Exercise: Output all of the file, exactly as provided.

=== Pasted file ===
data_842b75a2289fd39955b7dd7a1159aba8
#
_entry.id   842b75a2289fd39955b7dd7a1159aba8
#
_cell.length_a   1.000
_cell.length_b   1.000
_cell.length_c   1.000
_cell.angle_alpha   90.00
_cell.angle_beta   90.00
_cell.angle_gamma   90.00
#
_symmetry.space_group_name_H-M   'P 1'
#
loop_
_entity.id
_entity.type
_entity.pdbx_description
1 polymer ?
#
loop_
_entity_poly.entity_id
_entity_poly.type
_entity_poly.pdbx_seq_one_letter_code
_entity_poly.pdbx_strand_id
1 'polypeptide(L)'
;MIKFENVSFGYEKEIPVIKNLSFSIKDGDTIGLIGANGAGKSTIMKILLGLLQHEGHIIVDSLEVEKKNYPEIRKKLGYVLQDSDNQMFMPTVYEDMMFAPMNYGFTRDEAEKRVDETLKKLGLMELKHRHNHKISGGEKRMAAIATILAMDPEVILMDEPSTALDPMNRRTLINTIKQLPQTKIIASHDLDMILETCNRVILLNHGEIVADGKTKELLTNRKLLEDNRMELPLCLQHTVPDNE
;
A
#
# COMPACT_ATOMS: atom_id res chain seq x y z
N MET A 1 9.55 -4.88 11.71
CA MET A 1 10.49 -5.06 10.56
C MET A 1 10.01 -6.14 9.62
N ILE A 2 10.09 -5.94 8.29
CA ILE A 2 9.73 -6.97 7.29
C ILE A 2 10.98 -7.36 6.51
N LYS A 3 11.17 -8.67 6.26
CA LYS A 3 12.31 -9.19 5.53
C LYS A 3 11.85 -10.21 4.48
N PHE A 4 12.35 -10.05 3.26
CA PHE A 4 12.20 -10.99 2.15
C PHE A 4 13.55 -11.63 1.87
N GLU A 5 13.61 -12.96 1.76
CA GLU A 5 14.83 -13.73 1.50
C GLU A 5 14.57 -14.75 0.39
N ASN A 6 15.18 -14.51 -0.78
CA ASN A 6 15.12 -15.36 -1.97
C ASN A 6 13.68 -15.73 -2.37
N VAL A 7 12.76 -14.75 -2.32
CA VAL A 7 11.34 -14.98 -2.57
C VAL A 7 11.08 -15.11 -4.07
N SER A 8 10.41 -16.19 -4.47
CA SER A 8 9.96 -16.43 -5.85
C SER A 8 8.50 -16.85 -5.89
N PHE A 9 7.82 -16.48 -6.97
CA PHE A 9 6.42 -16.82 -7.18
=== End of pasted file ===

data_842b75a2289fd39955b7dd7a1159aba8
#
_entry.id   842b75a2289fd39955b7dd7a1159aba8
#
_cell.length_a   1.000
_cell.length_b   1.000
_cell.length_c   1.000
_cell.angle_alpha   90.00
_cell.angle_beta   90.00
_cell.angle_gamma   90.00
#
_symmetry.space_group_name_H-M   'P 1'
#
loop_
_entity.id
_entity.type
_entity.pdbx_description
1 polymer ?
#
loop_
_entity_poly.entity_id
_entity_poly.type
_entity_poly.pdbx_seq_one_letter_code
_entity_poly.pdbx_strand_id
1 'polypeptide(L)'
;MIKFENVSFGYEKEIPVIKNLSFSIKDGDTIGLIGANGAGKSTIMKILLGLLQHEGHIIVDSLEVEKKNYPEIRKKLGYVLQDSDNQMFMPTVYEDMMFAPMNYGFTRDEAEKRVDETLKKLGLMELKHRHNHKISGGEKRMAAIATILAMDPEVILMDEPSTALDPMNRRTLINTIKQLPQTKIIASHDLDMILETCNRVILLNHGEIVADGKTKELLTNRKLLEDNRMELPLCLQHTVPDNE
;
A
#
# COMPACT_ATOMS: atom_id res chain seq x y z
N MET A 1 9.55 -4.88 11.71
CA MET A 1 10.49 -5.06 10.56
C MET A 1 10.01 -6.14 9.62
N ILE A 2 10.09 -5.94 8.29
CA ILE A 2 9.73 -6.97 7.29
C ILE A 2 10.98 -7.36 6.51
N LYS A 3 11.17 -8.67 6.26
CA LYS A 3 12.31 -9.19 5.53
C LYS A 3 11.85 -10.21 4.48
N PHE A 4 12.35 -10.05 3.26
CA PHE A 4 12.20 -10.99 2.15
C PHE A 4 13.55 -11.63 1.87
N GLU A 5 13.61 -12.96 1.76
CA GLU A 5 14.83 -13.73 1.50
C GLU A 5 14.57 -14.75 0.39
N ASN A 6 15.18 -14.51 -0.78
CA ASN A 6 15.12 -15.36 -1.97
C ASN A 6 13.68 -15.73 -2.37
N VAL A 7 12.76 -14.75 -2.32
CA VAL A 7 11.34 -14.98 -2.57
C VAL A 7 11.08 -15.11 -4.07
N SER A 8 10.41 -16.19 -4.47
CA SER A 8 9.96 -16.43 -5.85
C SER A 8 8.50 -16.85 -5.89
N PHE A 9 7.82 -16.48 -6.97
CA PHE A 9 6.42 -16.82 -7.18